Free stuff

Fiscal conservatism 606

I’ve read in several places this past week comments made by Jeb Bush that he won’t be a president who is going to be giving away “free stuff” in order to buy votes, in contrast to the Democratic presidential candidates who are trying to outbid each other as to how much free stuff they can promise their constituencies in order to buy their votes in the primary. (See The giveaways I’m sure will be even more dramatic in the general election.

President Obama has successfully started to transform America into a debtor nation that has spent and promised more than it earns, by giving free and subsidized “stuff” to poor people.

I agree, it is awful if someone is sick and can’t get care. But that was never the case in America, as there is an emergency room within an hour’s drive of anywhere and emergency rooms never turned people down for urgent care because of lack of insurance. And healthcare has never been a "right." And making people work so they can be self-sustaining is not a bad thing.

Still, having millions of people without insurance was a problem, so the solution was to make plans more affordable through subsidies and sky-high deductibles, with mandates for plan coverages that many people didn’t want, because the government knows what is best for us.

The latest news on this front is that many of the insurance coops created by Obamacare are going bankrupt, with taxpayers going to have to foot the bill for their losses. And with fewer companies in the future, you know rates will keep rising by double-digits. If nothing else, perhaps this will convince some independent voters of the inefficiencies of big-government solutions.

I don’t know why giving stuff away for free as a description of what the Democrats are doing is obviously so offensive to the left. Why can’t they just say they are trying to buy votes, just like they are giving benefits and legal cover to unions because unions support their party with money and workers in order to advance their political goals? Isn’t this obvious, or do we have to pretend that nobody knows what the game is?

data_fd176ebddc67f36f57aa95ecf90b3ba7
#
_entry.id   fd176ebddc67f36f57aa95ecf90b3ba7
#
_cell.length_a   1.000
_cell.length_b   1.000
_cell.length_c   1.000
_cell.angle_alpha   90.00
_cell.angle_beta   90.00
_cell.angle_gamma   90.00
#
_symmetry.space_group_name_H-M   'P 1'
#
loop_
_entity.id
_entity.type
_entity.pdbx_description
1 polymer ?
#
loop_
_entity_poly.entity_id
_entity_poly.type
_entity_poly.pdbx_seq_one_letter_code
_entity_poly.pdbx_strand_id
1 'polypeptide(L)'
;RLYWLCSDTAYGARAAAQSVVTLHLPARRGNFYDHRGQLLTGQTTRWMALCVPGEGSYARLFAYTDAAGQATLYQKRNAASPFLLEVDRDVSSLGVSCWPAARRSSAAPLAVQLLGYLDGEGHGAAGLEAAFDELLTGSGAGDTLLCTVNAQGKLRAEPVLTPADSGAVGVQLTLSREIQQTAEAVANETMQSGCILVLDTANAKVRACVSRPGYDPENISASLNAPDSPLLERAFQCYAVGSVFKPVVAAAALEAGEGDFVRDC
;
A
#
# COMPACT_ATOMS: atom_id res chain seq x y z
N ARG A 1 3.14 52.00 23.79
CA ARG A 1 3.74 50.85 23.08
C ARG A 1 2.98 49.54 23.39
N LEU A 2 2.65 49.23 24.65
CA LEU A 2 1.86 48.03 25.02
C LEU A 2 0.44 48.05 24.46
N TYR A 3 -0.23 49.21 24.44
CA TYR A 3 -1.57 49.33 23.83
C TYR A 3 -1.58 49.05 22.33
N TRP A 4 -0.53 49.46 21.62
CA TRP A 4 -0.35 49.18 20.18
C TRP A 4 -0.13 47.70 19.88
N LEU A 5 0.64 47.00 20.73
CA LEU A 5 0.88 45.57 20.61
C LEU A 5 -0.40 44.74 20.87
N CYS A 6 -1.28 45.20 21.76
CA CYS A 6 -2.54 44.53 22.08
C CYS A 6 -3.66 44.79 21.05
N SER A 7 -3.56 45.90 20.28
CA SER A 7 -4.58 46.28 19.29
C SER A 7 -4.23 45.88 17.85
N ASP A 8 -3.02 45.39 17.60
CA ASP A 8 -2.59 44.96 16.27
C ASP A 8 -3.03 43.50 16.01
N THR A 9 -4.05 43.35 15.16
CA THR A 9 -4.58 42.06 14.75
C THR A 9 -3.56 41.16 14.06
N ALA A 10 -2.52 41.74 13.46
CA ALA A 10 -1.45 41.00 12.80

But no, the media, led by the New York Times ( and (, and (, takes offense at this truthful description. The latest Democratic talking points picked up by the media is that tax-breaks for the rich are actually more costly to our economy than welfare benefits. This is pure nonsense.

They argue with a straight face that giving stuff for free to low-income people is the same as giving tax breaks to the rich. I feel a little ridiculous debunking this latest argument because it is so moronic, but since I’ve read it several times over the past few weeks, I guess I’ll have to hold my nose and proceed.

So here's my analogy. Yesterday, the government declared that everyone who made over $100,000 a year would have to pay a 90% tax on their income above $100,000. They calculated that this would raise a gazillion dollars because it would basically confiscate everyone’s earnings.

Today, the government cancelled those plans, thus saving taxpayers a gazillion dollars. In fact, Hillary Rodham Clinton declared that the cancelled tax increase results in savings to taxpayers that is 100x greater than any amount spent on welfare or any amount that could be spent on welfare, and therefore we can take those savings and increase our welfare spending ten-fold and still be saving taxpayers a gazillion dollars. Hell, we can fund free college, free pre-school, and free trips to Tahiti with all the money the rich are saving.